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 Upvote Go Back #Harvard-Mentr #Admission-Process #Essay-Review #Extracurriculars #Harvard
 Mentee:
I was wondering if you could give me advice on admission to Harvard (and other top schools). I've been working on my common app essay and I keep rewriting it from scratch, completely unsatisfied. Now, I'm worried that my topic is not at all what colleges are looking for. I'm also concerned about my extracurriculars - whether they are good enough and which to include and in what order. It's so overwhelming! Let me know if you have any advice or want more specifics. Thanks!
 Mentor:
Thanks for reaching out. There are plenty of ways to write a common app essay. For my essay, I focused on a really small and seemingly insignificant moment in my life and described how it illuminated a certain facet of my personality. I think that the best advice I can give is to not be too cliche. Admissions officers read thousands of essays in a very short amount of time. If you can find a way to stand out, either by adding humor or by picking a topic or that is truly unique to you, it will help personalize your essay and make it stand out amongst the thousands of other applications. In terms of extracurricular activities, don't worry if they're good enough! The most important thing is whether the activities you participated in are meaningful to you and how they shaped the way you think, gave you experience as a leader, etc. I ordered my extracurriculars based on how important they were to me. For example, I did community service throughout high school at an elderly establishment and I really enjoyed it, so I put that near the top. I also did soccer and track and I was captain a few times, but those weren't necessarily highlights of my high school experience so put those closer to the bottom. If I remember correctly there are also only 10 spots or something for extracurriculars, so I made sure to pick a mix of activities to include (i.e. some community service, some leadership role things, some hobby type things like sports) so that I looked well rounded. I hope that helps a little bit! If you want to send me some specifics in terms of activities or common app topics or whatever feel free to do so. I might be able to give you a more solid and less vague answer :)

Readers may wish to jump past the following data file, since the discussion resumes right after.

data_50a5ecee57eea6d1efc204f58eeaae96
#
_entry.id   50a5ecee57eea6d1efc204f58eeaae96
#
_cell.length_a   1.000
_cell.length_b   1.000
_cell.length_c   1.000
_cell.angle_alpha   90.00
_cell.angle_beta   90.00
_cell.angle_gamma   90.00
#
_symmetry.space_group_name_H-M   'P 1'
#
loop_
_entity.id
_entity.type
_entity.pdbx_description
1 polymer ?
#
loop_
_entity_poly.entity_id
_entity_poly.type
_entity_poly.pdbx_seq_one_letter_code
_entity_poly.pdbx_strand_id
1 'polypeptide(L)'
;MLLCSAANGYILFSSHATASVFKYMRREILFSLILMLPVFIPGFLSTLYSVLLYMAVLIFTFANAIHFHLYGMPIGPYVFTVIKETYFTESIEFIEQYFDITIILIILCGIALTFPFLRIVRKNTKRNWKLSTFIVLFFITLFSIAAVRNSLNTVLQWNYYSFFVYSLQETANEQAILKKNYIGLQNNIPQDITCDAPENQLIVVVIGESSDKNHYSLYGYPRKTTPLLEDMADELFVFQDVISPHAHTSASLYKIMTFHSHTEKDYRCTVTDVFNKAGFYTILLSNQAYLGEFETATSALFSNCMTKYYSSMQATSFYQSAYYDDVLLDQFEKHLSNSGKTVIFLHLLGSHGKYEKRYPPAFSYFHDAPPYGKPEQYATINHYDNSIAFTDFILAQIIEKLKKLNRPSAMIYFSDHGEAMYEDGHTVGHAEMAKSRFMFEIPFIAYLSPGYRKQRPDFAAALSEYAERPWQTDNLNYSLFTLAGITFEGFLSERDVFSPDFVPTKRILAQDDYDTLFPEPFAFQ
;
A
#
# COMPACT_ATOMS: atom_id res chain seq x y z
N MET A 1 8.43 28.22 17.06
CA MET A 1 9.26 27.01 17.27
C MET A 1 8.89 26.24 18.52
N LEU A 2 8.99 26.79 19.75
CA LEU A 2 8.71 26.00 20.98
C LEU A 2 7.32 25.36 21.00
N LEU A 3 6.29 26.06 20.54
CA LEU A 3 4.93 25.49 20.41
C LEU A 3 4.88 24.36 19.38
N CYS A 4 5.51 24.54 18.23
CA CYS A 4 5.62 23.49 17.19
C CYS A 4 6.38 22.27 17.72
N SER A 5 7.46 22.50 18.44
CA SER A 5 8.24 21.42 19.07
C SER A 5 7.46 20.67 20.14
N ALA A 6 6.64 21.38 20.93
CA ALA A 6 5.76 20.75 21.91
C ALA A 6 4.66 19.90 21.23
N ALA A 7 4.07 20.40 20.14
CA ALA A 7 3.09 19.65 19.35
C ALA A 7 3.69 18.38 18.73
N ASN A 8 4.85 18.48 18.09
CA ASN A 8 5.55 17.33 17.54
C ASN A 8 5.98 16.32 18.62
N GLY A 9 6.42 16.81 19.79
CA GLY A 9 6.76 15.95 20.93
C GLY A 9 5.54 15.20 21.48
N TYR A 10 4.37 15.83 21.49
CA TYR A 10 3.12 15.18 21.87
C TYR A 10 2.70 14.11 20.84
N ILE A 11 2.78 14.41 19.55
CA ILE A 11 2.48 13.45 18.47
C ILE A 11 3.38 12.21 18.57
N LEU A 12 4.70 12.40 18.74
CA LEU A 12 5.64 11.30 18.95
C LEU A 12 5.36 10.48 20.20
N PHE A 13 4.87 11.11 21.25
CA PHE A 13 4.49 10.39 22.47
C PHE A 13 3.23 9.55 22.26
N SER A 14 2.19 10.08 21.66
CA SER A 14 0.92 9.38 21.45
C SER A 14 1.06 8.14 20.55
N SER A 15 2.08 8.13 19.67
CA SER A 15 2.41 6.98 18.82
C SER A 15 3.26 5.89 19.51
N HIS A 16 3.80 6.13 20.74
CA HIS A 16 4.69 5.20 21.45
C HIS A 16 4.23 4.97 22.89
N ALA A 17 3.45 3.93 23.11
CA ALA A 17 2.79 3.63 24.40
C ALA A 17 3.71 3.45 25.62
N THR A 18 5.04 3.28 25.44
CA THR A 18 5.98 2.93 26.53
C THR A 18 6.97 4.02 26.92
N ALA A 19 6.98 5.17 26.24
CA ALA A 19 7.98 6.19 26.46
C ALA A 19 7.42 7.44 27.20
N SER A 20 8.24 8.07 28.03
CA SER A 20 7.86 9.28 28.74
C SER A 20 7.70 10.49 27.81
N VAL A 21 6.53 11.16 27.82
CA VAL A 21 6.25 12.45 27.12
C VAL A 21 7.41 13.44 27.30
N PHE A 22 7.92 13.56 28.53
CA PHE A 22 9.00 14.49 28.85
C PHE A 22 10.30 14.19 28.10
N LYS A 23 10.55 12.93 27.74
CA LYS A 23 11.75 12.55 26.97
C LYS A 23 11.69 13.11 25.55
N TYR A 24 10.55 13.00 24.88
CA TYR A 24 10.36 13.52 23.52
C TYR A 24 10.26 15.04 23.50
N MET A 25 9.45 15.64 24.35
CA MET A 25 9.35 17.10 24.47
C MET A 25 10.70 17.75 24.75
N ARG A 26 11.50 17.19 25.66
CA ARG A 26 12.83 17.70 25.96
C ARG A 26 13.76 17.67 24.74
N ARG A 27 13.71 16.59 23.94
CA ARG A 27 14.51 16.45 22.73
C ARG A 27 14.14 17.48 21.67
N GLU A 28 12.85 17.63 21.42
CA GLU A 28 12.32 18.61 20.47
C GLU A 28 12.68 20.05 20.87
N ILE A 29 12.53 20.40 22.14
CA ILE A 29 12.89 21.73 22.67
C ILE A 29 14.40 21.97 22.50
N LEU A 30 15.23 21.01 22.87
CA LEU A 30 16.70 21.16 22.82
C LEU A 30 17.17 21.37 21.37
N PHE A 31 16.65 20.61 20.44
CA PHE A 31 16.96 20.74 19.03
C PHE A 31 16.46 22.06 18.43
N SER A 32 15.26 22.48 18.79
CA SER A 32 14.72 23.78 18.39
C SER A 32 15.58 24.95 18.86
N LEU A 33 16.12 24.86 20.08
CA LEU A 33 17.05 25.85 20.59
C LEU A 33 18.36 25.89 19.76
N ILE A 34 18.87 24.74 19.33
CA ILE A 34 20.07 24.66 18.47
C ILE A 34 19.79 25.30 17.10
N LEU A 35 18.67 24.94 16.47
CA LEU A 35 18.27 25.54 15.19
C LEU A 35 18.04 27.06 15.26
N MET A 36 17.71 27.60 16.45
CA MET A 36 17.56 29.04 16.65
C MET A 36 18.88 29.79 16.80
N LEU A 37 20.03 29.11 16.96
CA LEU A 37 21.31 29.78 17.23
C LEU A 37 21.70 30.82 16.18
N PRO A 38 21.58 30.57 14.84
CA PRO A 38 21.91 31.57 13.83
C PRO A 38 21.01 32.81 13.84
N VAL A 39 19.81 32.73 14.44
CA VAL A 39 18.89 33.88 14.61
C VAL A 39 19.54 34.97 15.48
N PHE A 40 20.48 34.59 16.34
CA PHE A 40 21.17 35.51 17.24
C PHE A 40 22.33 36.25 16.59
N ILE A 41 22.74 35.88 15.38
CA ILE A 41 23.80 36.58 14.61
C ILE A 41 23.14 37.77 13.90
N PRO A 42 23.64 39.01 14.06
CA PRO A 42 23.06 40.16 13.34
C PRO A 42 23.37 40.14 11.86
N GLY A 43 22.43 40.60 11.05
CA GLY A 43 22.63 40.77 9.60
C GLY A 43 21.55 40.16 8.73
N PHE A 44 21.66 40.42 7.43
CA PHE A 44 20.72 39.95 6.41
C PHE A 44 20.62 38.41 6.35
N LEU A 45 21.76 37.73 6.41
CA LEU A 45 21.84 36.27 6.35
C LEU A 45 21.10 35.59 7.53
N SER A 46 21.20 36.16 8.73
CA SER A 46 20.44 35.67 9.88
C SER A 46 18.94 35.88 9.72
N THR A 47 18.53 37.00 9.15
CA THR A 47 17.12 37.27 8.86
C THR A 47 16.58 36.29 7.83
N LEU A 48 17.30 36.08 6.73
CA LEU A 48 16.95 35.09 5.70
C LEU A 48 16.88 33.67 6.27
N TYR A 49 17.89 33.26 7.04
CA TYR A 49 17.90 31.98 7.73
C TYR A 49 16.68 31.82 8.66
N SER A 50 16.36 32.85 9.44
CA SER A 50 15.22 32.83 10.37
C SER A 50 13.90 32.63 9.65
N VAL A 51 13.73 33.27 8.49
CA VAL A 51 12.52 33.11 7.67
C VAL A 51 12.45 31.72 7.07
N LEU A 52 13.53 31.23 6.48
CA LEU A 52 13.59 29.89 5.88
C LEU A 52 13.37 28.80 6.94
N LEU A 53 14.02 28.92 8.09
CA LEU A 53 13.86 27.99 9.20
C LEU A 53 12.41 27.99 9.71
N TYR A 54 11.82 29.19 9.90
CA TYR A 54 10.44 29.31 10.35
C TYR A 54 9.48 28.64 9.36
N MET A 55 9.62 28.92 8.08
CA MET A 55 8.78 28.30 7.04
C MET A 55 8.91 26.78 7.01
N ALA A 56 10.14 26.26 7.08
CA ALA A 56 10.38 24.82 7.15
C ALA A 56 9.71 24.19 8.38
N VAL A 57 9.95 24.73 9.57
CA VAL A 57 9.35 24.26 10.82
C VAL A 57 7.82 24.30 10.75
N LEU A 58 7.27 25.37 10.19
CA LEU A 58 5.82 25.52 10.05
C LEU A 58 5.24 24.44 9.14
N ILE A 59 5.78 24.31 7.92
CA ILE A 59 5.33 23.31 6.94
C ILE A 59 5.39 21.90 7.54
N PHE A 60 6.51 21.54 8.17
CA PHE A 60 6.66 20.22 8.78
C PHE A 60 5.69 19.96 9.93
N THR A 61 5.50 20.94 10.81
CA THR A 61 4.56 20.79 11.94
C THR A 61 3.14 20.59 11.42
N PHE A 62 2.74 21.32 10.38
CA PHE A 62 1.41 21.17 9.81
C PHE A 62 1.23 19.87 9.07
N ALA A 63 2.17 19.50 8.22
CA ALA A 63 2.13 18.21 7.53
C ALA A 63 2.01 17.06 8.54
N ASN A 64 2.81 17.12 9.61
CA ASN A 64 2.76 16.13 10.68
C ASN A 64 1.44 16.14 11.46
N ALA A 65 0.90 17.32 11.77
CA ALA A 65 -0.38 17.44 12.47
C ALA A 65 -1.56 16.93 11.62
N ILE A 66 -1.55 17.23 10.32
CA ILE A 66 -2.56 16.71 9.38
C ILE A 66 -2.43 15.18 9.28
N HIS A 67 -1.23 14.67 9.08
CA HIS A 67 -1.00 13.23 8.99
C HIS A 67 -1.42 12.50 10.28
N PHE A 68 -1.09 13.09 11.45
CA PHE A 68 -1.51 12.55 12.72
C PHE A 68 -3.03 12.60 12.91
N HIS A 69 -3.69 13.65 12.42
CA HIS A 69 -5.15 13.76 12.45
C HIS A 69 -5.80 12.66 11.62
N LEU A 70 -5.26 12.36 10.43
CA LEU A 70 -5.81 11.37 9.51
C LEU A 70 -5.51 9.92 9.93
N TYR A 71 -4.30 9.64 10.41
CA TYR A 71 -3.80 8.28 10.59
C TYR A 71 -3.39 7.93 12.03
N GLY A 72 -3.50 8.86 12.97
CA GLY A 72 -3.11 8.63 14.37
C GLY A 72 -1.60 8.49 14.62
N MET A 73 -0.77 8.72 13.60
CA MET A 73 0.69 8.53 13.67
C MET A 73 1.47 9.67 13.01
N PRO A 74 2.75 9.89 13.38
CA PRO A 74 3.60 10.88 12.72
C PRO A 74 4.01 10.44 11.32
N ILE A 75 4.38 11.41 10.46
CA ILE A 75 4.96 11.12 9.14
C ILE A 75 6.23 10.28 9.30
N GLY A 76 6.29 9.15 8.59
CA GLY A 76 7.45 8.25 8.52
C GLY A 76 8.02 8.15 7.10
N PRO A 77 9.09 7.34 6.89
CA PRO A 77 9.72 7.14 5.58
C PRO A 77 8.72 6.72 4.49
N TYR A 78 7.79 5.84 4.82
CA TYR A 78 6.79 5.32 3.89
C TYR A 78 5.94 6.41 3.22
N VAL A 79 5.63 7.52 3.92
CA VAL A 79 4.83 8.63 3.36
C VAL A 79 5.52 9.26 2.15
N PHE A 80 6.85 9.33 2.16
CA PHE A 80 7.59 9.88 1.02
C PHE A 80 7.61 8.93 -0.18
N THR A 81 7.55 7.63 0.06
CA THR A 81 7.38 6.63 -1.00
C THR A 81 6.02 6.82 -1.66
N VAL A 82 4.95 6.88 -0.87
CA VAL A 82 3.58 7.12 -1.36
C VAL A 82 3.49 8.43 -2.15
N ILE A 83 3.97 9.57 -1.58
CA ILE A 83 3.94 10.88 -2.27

Mentee: